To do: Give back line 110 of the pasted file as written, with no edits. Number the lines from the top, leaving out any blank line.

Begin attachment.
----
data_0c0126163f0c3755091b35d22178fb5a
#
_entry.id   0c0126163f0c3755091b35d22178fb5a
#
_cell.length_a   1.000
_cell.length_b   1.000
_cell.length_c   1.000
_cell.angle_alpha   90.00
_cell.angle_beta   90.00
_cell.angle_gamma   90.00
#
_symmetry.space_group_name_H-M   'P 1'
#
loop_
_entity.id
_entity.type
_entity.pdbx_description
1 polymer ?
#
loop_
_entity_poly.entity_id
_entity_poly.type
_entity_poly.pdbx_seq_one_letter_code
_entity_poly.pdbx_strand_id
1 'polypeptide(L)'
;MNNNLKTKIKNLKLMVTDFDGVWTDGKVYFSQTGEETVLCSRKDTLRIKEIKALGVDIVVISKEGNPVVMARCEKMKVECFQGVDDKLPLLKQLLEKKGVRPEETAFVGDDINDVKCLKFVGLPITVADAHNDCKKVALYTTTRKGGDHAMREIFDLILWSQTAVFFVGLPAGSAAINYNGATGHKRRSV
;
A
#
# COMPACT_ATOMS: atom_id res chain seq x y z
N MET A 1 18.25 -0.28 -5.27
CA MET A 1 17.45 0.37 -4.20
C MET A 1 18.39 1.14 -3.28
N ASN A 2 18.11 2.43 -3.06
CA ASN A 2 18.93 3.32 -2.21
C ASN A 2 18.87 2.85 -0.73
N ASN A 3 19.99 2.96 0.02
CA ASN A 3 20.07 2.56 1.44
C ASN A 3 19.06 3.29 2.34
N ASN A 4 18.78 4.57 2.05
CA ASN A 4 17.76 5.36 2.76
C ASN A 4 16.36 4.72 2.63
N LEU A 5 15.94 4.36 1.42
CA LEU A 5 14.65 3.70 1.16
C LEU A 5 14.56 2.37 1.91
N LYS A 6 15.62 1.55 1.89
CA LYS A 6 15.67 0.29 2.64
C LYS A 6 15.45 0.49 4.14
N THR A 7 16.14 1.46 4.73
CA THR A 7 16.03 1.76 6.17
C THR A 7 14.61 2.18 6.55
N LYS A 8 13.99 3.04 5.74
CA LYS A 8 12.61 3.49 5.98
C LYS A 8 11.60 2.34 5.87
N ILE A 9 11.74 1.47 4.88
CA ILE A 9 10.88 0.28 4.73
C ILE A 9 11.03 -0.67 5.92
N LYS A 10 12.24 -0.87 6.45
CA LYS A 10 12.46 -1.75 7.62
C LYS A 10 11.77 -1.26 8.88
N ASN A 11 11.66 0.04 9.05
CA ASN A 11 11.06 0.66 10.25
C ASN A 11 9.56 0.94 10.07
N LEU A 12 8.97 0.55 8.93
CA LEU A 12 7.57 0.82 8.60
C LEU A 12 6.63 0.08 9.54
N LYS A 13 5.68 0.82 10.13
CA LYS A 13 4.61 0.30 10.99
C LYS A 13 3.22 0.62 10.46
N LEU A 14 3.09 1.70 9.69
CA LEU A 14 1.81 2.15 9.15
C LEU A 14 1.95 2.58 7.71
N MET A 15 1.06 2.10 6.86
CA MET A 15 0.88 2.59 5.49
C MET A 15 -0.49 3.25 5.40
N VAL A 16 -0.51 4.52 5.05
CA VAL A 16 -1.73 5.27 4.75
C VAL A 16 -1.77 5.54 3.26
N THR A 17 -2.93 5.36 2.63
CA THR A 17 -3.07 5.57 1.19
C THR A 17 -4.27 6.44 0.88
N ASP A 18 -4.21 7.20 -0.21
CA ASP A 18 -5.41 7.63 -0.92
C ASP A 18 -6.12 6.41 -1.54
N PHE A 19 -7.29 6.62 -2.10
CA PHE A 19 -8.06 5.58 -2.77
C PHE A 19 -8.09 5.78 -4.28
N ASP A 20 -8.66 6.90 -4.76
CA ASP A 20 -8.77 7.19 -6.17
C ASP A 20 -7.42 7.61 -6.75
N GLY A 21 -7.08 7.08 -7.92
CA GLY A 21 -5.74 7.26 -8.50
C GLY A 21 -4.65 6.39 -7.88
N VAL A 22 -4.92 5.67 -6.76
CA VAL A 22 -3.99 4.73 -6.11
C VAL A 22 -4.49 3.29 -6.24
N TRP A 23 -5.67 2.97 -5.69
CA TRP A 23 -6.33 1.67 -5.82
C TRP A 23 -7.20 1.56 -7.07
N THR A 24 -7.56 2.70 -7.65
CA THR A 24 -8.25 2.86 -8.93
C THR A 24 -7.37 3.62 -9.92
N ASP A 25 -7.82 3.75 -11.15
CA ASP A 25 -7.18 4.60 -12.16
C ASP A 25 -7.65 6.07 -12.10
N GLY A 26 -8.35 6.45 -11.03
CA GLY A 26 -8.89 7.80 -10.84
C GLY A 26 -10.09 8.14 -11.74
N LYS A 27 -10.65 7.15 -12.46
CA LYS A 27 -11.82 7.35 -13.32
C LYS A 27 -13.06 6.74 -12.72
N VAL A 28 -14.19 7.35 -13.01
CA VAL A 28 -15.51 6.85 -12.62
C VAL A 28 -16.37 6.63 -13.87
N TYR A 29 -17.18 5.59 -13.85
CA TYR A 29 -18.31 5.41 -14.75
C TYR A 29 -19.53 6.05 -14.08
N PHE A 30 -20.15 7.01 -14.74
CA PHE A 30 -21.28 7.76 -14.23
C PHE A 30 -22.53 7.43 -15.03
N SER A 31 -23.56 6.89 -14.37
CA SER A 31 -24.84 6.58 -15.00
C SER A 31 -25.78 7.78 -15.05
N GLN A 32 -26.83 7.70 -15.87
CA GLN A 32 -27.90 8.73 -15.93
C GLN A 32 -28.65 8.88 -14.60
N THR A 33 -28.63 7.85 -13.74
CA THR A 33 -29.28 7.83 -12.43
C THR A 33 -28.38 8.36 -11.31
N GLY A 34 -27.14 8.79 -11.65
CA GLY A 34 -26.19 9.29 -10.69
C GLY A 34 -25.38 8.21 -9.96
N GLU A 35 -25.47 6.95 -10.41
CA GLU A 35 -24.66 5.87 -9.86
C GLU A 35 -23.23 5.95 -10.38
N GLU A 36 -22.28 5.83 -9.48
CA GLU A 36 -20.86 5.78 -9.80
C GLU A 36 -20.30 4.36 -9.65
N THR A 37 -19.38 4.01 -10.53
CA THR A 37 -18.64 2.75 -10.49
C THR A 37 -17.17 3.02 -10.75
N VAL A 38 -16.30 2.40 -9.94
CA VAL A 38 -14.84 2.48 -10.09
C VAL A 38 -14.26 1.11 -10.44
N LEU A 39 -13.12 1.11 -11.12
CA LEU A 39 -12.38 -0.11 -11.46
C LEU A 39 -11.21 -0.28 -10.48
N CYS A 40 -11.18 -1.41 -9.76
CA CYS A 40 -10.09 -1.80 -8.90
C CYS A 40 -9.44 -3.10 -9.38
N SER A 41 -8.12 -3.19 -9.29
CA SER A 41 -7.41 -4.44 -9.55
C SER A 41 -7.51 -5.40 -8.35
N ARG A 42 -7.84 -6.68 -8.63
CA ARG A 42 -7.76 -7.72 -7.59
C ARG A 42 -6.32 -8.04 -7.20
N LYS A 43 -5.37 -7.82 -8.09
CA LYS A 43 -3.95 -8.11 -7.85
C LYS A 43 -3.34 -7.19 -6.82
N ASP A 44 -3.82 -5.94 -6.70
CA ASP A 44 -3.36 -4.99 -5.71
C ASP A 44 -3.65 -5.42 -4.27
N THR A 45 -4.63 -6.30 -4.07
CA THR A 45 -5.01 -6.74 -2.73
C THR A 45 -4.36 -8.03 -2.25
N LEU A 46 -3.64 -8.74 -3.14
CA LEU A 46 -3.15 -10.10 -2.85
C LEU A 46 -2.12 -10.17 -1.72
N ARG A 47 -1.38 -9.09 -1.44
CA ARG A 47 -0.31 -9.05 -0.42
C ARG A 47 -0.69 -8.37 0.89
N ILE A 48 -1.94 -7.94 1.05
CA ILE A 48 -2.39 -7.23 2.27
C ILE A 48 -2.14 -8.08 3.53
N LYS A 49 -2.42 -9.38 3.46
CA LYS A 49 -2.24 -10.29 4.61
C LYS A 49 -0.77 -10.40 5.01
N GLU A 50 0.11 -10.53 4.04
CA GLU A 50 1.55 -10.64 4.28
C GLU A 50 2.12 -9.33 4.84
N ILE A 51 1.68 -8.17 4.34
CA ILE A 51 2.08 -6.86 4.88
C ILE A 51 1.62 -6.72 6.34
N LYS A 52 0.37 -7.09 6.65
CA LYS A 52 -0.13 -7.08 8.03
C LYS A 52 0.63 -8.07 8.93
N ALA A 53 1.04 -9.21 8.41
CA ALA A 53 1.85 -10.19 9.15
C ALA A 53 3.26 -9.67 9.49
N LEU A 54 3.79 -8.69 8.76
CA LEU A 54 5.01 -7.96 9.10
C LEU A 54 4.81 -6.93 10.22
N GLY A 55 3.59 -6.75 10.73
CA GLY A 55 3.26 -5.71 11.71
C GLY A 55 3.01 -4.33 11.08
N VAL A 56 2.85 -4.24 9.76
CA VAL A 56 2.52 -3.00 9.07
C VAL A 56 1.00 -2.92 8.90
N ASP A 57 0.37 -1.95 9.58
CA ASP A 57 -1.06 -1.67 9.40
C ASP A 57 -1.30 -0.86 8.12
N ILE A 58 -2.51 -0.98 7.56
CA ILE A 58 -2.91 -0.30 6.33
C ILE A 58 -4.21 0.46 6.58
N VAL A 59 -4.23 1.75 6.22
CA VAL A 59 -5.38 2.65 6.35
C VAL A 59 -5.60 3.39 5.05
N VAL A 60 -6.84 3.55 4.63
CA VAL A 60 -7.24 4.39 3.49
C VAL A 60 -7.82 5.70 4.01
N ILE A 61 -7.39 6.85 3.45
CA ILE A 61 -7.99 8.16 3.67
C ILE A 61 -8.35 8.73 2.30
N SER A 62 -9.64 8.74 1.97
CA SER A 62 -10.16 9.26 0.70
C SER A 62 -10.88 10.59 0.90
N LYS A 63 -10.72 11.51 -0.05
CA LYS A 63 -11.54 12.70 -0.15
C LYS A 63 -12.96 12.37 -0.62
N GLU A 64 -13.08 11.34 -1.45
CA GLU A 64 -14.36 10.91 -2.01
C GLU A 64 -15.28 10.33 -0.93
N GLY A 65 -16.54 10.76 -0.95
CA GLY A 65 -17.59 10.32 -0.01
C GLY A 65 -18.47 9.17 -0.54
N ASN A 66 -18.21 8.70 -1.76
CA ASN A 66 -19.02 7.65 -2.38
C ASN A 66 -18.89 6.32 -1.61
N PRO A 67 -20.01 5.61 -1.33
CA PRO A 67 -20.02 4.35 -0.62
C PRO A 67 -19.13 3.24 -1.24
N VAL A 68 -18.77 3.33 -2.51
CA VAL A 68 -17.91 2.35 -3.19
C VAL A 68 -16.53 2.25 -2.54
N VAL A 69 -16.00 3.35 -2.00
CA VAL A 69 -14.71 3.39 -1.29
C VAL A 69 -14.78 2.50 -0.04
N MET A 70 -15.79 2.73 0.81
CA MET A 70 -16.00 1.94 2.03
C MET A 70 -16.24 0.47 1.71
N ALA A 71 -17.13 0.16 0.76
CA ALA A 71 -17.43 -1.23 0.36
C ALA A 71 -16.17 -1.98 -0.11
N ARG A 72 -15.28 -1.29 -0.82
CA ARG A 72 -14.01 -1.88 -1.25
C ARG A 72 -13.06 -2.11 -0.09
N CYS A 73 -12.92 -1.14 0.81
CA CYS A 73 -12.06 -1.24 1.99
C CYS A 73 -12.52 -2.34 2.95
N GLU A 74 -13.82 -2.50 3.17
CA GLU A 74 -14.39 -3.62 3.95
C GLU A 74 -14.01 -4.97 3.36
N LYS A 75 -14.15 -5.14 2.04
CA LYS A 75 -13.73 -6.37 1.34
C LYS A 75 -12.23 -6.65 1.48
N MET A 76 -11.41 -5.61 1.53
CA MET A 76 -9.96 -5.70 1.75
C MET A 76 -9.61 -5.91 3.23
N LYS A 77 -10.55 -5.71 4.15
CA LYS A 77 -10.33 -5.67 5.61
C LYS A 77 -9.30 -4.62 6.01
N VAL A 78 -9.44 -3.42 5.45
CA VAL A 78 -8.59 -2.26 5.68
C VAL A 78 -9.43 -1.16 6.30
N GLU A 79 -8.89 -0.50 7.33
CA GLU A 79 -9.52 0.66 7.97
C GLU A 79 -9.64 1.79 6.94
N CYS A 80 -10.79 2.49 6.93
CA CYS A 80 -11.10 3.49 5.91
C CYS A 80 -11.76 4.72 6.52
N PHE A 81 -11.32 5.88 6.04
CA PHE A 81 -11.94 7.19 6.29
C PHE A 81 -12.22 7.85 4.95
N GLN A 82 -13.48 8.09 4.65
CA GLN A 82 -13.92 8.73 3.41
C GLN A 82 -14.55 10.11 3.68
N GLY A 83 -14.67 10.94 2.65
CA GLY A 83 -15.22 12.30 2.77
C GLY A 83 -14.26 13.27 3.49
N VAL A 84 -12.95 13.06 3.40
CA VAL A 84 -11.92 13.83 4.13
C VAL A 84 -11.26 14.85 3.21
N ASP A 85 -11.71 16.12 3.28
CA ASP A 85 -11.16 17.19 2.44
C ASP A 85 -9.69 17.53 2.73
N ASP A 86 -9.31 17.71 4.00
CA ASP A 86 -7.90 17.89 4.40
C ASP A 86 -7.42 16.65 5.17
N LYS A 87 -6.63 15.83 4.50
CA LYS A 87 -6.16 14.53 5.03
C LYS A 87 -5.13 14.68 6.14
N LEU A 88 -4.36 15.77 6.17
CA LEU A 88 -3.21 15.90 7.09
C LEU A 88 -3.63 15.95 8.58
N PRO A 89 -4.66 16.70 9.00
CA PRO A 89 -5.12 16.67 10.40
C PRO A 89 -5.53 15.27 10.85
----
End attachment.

CA LYS A 27 -11.82 7.35 -13.32